"People are asking why are other Muslims getting killed, how come no one does anything about that?"
You might think this question was in reference to the devastating earthquake that struck parts of Pakistan, India and Afghanistan on Saturday. You might think it was a young Muslim man who asked this question as he heard that the death toll from the 7.6 magnitude quake had killed more than 18,000 in 24 hours alone.
But you would be wrong.
I found the question in a news story that was published just a few days after the July 7 London bombings. Shamin Khan, a 24-year-old student of Pakistani origin who asked the above question, had condemned the London bombings, and violence in general, but told The Washington Post that Muslims were daily being oppressed in the West Bank and Gaza Strip, and killed in Iraq, and were understandably angry.
I have been thinking about Shamin Khan. How has he reacted to the devastating earthquake in the country of his parents’ birth? Countless news stories in the aftermath of the London bombings recounted the anger and alienation of British Muslims, particularly those of Pakistani descent. But their anger was mostly directed at the West and the “traditional enemies” of Muslims – the United States and Israel.
Mohammad Sidique Khan, one of the four suicide attackers who bombed the London Underground on July 7, was also a Briton of Pakistani descent. In his farewell tape, which he recorded in English, he warned westerners of more attacks.
"Until we feel security, you will be our targets," he said in the tape. "Until you will stop the bombing, gassing, imprisonment and torture of my people, we will not stop this fight."
By “my people”, Khan was referring again to Muslims in Iraq and the West Bank and Gaza Strip.
Is this anger of the young Muslims of Britain ever channeled into helping Muslims who are not victims of the “Great Satan” or the “Zionist entity”?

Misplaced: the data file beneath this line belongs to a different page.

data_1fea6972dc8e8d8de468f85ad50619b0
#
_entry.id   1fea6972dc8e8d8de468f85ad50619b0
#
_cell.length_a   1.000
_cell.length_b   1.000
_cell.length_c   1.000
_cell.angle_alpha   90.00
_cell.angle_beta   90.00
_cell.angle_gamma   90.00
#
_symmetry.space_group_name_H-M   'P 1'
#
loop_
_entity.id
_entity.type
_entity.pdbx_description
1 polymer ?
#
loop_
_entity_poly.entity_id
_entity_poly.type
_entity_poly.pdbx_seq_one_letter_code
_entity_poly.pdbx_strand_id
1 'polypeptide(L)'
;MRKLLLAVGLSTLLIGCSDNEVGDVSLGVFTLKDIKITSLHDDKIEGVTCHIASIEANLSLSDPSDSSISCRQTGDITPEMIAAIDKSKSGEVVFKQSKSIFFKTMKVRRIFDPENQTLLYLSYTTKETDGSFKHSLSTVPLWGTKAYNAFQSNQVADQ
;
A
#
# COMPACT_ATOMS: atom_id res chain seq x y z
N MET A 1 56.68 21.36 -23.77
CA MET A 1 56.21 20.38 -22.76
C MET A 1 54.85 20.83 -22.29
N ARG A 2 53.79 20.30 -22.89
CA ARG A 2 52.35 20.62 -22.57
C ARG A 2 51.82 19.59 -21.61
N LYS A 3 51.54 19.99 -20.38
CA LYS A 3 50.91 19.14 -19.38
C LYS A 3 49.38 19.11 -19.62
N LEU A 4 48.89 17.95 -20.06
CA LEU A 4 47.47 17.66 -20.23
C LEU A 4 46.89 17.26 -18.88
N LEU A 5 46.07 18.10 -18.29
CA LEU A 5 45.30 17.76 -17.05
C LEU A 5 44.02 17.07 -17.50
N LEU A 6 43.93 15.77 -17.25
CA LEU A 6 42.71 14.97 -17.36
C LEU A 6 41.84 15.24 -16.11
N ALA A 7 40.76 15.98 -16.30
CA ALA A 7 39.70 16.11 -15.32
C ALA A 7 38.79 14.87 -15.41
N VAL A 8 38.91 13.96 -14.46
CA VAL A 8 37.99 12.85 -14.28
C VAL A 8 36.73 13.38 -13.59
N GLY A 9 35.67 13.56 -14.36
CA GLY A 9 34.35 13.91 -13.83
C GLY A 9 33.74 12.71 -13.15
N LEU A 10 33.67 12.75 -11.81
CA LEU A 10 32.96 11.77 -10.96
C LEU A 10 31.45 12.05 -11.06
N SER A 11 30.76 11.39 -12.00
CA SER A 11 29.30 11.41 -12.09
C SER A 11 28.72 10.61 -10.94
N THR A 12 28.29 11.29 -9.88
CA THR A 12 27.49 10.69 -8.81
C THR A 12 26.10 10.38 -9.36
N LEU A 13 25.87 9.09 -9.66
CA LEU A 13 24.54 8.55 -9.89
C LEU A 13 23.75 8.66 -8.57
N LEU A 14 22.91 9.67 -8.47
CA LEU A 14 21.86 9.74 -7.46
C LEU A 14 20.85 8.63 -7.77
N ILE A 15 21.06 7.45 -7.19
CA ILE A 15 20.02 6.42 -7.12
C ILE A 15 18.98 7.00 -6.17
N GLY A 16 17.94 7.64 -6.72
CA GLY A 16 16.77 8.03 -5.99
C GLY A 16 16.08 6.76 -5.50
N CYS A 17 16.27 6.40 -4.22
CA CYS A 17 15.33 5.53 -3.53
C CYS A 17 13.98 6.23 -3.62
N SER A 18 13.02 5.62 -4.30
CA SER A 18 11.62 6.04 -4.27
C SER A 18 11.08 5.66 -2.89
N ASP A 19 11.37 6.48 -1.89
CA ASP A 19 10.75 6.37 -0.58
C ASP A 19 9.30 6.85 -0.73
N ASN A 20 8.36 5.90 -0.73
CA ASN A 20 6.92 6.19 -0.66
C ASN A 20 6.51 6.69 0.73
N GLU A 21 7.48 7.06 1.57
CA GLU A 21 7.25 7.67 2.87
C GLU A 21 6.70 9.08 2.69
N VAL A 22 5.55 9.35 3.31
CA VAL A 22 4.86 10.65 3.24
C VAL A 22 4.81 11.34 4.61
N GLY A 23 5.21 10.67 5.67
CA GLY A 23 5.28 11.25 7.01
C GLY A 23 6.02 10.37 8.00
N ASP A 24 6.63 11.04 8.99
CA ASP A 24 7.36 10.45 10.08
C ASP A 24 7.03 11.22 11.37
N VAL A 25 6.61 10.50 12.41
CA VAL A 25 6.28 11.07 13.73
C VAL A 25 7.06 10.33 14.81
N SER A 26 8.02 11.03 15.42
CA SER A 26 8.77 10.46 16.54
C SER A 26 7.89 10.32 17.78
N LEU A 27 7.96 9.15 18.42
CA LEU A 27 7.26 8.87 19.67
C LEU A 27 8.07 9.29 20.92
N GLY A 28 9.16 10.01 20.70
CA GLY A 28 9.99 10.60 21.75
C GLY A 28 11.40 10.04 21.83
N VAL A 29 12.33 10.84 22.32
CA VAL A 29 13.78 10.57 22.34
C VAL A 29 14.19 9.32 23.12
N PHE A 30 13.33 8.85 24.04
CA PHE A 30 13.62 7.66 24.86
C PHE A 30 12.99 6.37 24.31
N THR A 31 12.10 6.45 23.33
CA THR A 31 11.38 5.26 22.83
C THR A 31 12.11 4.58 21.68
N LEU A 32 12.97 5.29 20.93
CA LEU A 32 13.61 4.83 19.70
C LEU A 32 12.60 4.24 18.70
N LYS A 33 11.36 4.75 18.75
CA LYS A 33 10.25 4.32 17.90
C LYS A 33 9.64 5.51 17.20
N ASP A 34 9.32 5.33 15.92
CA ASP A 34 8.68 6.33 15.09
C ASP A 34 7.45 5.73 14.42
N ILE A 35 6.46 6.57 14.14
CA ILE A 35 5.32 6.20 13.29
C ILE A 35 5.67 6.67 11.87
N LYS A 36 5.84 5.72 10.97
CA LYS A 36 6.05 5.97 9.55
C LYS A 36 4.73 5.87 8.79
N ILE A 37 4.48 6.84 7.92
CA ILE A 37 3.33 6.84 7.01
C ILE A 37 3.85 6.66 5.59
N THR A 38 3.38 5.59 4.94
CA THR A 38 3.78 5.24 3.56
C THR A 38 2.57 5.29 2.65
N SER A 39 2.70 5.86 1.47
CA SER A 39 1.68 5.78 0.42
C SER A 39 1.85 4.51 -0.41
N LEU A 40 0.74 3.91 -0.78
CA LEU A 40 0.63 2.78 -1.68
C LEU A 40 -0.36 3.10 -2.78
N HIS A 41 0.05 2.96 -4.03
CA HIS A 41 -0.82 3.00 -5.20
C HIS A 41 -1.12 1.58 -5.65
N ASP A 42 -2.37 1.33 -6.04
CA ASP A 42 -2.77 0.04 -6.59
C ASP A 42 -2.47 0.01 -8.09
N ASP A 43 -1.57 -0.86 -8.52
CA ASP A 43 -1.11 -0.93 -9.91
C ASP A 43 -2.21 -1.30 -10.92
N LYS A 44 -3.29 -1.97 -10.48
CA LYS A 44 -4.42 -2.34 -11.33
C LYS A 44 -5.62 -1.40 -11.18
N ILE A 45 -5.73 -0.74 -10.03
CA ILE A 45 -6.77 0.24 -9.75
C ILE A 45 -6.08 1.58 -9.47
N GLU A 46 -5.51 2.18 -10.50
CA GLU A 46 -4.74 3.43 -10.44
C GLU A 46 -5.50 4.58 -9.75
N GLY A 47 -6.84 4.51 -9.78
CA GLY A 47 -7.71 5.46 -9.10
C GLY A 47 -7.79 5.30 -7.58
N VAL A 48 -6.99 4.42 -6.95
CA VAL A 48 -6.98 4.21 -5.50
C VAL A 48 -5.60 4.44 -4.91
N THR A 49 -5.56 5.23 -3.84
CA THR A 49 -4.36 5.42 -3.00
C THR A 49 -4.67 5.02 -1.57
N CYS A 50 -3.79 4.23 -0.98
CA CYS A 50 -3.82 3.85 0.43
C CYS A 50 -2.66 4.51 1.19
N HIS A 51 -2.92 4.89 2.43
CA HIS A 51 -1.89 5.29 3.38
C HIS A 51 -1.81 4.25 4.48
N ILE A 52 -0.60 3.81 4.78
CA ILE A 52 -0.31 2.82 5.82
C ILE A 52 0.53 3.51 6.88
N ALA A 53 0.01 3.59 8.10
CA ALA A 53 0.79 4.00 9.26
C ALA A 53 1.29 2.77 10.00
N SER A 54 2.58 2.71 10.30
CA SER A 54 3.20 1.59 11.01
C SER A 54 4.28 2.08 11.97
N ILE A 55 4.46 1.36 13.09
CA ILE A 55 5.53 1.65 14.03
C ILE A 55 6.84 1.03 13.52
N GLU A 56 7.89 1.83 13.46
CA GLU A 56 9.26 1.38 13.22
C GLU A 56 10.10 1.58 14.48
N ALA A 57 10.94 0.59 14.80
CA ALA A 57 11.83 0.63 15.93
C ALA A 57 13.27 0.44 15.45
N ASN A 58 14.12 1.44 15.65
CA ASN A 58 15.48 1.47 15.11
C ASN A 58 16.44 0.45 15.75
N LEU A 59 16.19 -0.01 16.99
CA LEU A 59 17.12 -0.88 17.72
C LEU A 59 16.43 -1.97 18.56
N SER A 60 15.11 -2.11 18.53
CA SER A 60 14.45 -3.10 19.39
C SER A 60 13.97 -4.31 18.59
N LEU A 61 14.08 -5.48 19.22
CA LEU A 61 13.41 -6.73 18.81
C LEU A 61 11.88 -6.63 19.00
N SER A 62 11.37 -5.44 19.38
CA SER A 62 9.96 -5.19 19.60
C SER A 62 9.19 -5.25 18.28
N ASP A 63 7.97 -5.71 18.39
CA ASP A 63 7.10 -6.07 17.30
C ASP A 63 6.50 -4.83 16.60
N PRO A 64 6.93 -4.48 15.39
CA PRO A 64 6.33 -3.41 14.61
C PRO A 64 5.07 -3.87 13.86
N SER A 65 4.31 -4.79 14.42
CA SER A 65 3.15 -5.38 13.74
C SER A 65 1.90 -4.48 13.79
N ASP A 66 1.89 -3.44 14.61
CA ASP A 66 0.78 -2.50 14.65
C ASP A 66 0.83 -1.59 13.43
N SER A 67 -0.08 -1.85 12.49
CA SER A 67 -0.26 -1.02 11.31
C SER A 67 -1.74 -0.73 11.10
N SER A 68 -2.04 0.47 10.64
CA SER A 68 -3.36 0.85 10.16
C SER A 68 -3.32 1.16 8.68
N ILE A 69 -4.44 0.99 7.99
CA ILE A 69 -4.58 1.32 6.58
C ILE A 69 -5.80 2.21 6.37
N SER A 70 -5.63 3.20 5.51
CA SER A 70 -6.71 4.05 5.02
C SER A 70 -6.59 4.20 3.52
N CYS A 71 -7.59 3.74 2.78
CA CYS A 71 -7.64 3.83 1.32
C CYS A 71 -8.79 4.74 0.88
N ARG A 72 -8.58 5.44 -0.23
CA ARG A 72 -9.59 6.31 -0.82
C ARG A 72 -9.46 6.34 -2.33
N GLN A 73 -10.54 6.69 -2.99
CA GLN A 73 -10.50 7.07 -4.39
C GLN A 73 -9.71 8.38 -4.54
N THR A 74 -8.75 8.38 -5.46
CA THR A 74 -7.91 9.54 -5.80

The earthquake in Pakistan will be the litmus test.
I am prepared to swallow my words and dedicate an entire column to the wisdom of the imams of Britain if I hear that they showed their congregants not videos of the latest battle from Iraq or the latest humiliation from Palestine but of the suffering of the villagers in Pakistan’s northwestern district of Mansehra for example.
The police chief of that district, Ataullah Khan Wazir, told the Associated Press that authorities there pulled the bodies of 250 students from the wreckage of one girls” school in the village of Ghari Habibibullah. Dozens of children were feared killed in other schools.
Mansehra should be familiar to those connected to the militant circles. According to the Associated Press, it was believed to be a hotbed of Islamic militant activity during the time the Taliban religious militia ruled neighboring Afghanistan. Al-Qaeda operatives trained suicide squads at a camp there, Afghan and Pakistani officials told The Associated Press in 2002.
We heard in the aftermath of the London bombings of the many young men of Pakistani ancestry who return to Britain full of religious zeal after spending time at madrassas in Pakistan. Will those young men be moved to return to Pakistan, not to fuel up on militancy at the madrassas but to rebuild the villages flattened by the earthquake?
Will whoever sent Assif Muhammad Hanif and Omar Khan Sharif to carry out a suicide attack in Israel in 2003 send other British men of Pakistani descent to Pakistan to help the earthquake victims or don’t they count because they weren’t killed by Israel?
Let us hope that those radical imams who fuel Muslim anger learn to fuel Muslim charity. They could start by encouraging not jihad for Kashmir – another name that appears again and again on militant hotspots of anger – but help. Pakistan and India have fought two wars over Kashmir. The earthquake did not recognize their border dispute and did not discriminate, killing people on both sides.
Pakistani officials said that by Sunday at least 17,000 had been killed and more than 40,000 injured in Pakistani Kashmir, where the quake was centered. The toll will no doubt be much higher by the time you read this.
At least 215 Pakistani soldiers died in Pakistan”s portion of Kashmir and at least 39 soldiers were killed on the India side of the border.
The other challenge – not just for militants but Muslims everywhere – is how to explain an earthquake that struck a predominantly Muslim country during the month of Ramadan.
Unfortunately, too many Muslims gloated at the devastation and death brought to the United States by Hurricanes Katrina and Rita. How will those who too easily shouted “God’s punishment” explain Saturday’s earthquake?
We don’t know why hurricanes, tsunamis, earthquakes and other natural disasters happen. They just do. What is more important is how we react to them. The test is not to try to guess God’s will but to practice the charity and the mercy that would please God.
During this month of Ramadan, in which charity is a close cousin of self control, let us hope that the dead and wounded of Pakistan, India and Afghanistan are foremost on our minds.